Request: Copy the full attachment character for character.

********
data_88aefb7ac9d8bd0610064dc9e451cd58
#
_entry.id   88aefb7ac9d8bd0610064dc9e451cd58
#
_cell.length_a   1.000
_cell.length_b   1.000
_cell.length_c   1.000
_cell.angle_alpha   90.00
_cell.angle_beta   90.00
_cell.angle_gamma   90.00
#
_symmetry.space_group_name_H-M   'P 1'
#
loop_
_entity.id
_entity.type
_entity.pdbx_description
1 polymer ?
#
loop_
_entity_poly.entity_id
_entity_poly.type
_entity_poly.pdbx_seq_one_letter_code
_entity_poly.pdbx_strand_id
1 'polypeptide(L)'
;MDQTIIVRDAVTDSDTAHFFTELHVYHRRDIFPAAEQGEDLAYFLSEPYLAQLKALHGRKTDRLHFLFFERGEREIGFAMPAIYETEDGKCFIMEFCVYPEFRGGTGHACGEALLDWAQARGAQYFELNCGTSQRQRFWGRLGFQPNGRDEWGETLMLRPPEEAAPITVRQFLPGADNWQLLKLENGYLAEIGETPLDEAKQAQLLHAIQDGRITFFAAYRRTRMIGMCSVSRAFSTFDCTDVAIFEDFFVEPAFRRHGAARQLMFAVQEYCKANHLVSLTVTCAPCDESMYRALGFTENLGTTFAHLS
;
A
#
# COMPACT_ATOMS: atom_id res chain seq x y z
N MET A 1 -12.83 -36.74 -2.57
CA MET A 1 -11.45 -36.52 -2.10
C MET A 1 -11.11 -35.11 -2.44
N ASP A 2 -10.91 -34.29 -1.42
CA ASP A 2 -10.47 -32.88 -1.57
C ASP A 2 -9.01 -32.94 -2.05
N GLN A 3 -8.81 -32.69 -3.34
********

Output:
data_88aefb7ac9d8bd0610064dc9e451cd58
#
_entry.id   88aefb7ac9d8bd0610064dc9e451cd58
#
_cell.length_a   1.000
_cell.length_b   1.000
_cell.length_c   1.000
_cell.angle_alpha   90.00
_cell.angle_beta   90.00
_cell.angle_gamma   90.00
#
_symmetry.space_group_name_H-M   'P 1'
#
loop_
_entity.id
_entity.type
_entity.pdbx_description
1 polymer ?
#
loop_
_entity_poly.entity_id
_entity_poly.type
_entity_poly.pdbx_seq_one_letter_code
_entity_poly.pdbx_strand_id
1 'polypeptide(L)'
;MDQTIIVRDAVTDSDTAHFFTELHVYHRRDIFPAAEQGEDLAYFLSEPYLAQLKALHGRKTDRLHFLFFERGEREIGFAMPAIYETEDGKCFIMEFCVYPEFRGGTGHACGEALLDWAQARGAQYFELNCGTSQRQRFWGRLGFQPNGRDEWGETLMLRPPEEAAPITVRQFLPGADNWQLLKLENGYLAEIGETPLDEAKQAQLLHAIQDGRITFFAAYRRTRMIGMCSVSRAFSTFDCTDVAIFEDFFVEPAFRRHGAARQLMFAVQEYCKANHLVSLTVTCAPCDESMYRALGFTENLGTTFAHLS
;
A
#
# COMPACT_ATOMS: atom_id res chain seq x y z
N MET A 1 -12.83 -36.74 -2.57
CA MET A 1 -11.45 -36.52 -2.10
C MET A 1 -11.11 -35.11 -2.44
N ASP A 2 -10.91 -34.29 -1.42
CA ASP A 2 -10.47 -32.88 -1.57
C ASP A 2 -9.01 -32.94 -2.05
N GLN A 3 -8.81 -32.69 -3.34